In the Middle East last week, senior Muslim Brotherhood officials suffered a setback in Egypt and poor prison conditions were highlighted in Jordan.
In Egypt, a 14 August court order to release Muslim Brotherhood politburo members Essam al-Eryan and Mohamed Morsi was reversed on 16 August following an appeal by state prosecutors. Along with hundreds of other Islamist and secular activists, al-Eryan and Morsi were arrested in April during a wave of protests demanding judicial independence.
“State security has again shown itself to be abusive of the law,” said Abdel Moneim Abul Futouh, a leading Brotherhood member.
Though banned, the Brotherhood constitutes the largest opposition bloc in parliament and enjoys widespread support in Egypt.
“The government has to understand that for political reform to be achieved, different political forces should be integrated in the system,” said Sally Sami, a programme officer with the Arabic Network for Human Rights Information (HRinfo).
The government regularly cites security concerns to justify the detention of opposition activists. Those arrested under emergency law provisions for administrative detention regularly see their 15-day detention terms renewed.
On 13 August, activists welcomed a decision by Al-Ahram, Egypt’s largest semi-official news and publishing organisation, to reverse a previous move to block employees’ access to several blogs [diaries or forums on the Internet]and independent political websites. Several others, however, including the Labour Party [a suspended opposition group] website, remain blocked.
There was concern in Jordan on the use of torture in the country’s prisons following the reported death on 12 August of an inmate at one of the prisons. The death was reported by the security authorities who also said that they had opened an investigation into the case.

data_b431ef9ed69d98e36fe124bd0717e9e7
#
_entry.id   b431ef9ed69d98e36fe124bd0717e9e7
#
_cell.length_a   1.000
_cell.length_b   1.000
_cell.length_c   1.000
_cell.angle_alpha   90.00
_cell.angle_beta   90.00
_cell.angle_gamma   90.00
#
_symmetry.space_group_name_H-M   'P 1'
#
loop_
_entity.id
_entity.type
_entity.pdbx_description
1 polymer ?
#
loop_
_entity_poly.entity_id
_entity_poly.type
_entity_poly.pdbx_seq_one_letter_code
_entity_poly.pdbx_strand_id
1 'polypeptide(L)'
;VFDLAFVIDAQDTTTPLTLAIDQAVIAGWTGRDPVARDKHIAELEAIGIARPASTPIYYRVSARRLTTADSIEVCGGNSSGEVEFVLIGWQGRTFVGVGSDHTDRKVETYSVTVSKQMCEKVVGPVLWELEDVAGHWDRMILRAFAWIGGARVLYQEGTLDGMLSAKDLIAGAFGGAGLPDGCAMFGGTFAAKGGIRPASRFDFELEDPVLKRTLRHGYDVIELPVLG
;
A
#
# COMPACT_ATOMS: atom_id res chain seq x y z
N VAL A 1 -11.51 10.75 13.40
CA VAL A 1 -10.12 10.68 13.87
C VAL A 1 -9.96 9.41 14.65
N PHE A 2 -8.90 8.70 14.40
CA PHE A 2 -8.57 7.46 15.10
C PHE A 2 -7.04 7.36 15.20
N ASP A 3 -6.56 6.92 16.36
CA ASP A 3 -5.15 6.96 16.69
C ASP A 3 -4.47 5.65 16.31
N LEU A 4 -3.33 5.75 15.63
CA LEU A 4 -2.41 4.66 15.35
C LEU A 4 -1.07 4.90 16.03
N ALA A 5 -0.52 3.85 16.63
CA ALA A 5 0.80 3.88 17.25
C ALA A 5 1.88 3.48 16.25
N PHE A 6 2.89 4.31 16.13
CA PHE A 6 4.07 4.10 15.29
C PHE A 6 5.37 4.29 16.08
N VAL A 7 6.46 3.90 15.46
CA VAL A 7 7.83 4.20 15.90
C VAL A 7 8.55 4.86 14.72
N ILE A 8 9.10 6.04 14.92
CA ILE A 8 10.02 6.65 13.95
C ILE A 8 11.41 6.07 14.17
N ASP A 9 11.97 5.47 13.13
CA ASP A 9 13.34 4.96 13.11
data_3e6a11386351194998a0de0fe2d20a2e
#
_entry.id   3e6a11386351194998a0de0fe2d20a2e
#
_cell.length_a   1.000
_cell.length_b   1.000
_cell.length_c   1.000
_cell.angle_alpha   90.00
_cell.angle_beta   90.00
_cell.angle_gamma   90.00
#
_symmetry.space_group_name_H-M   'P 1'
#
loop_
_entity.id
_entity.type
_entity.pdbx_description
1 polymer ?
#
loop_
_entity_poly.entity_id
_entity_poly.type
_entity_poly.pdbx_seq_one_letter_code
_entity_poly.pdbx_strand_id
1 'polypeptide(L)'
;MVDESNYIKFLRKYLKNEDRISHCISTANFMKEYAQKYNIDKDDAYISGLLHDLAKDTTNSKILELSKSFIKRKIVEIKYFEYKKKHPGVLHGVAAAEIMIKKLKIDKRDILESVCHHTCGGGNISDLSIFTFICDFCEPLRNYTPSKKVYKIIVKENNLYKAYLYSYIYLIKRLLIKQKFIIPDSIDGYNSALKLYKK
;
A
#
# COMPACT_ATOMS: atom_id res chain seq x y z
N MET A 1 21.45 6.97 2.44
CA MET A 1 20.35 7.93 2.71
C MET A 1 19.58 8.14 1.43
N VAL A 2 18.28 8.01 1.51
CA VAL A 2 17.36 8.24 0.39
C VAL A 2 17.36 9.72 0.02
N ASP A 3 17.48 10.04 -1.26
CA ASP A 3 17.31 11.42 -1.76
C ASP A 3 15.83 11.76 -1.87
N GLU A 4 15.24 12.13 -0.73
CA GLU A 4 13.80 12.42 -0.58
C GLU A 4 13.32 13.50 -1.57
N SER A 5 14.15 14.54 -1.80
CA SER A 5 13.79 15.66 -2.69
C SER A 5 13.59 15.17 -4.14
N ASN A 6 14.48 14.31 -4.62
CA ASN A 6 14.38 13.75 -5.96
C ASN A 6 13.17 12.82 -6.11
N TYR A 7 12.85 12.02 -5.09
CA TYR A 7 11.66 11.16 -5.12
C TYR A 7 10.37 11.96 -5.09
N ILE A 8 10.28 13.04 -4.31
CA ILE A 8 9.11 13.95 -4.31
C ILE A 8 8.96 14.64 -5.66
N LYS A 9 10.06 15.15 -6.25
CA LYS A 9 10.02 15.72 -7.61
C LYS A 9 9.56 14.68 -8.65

Public Security Department (PSD) spokesperson Major Basheer Daaja said that 42-year-old prisoner Muwafaq Taha collapsed and fell into a coma at Al-Jafr Correctional and Rehabilitation Centre, in the south-east of Jordan.
“We are waiting for a final medical report to help us with investigations,” Daaja said, adding that initial investigations indicated that the prisoner had suffered from epilepsy and had died of a heart attack.
Taha’s death in prison was the second within a month. Another prisoner, Salameh Nawashrah, who was arrested on drug trafficking charges, died on 3 August while in police custody in the southern city of Karak.
PSD sources have since said they are waiting for the results of Nawashrah’s autopsy. “If the report proves that Nawashrah died of mistreatment while in detention, we will open an official investigation,” Daaja said.
Local human rights groups in Jordan have repeatedly denounced the lack of transparency surrounding investigations of torture practices. These investigations are carried out by a special police and intelligence court which human rights groups say is not impartial.
"Torture practices are very difficult to prove either because victims or relatives of the victims do not have proof or because police authorities systematically deny any accusation,” Hani Dahleh, president of the Arab Organisation for Human Rights (AOHR) in Jordan said.
Meanwhile, on 16 August the Court of Cassation upheld the verdict of the military-run State Security Court (SSC) which sentenced to jail two Islamist members of parliament on charges related to comments made praising Al-Qaeda’s slain leader in Iraq, Abu Musab al-Zarqawi.
However, the new decision reduced the jail terms for Mohammad Abu Fares, 68, and Ali Abul Sukkar, 45, to 13 months each, with a US $140 fine, instead of the two-year and year-and-a-half jail sentences originally requested by the SSC. Given the verdict, both MPs are now barred to contest next year’s parliamentary elections.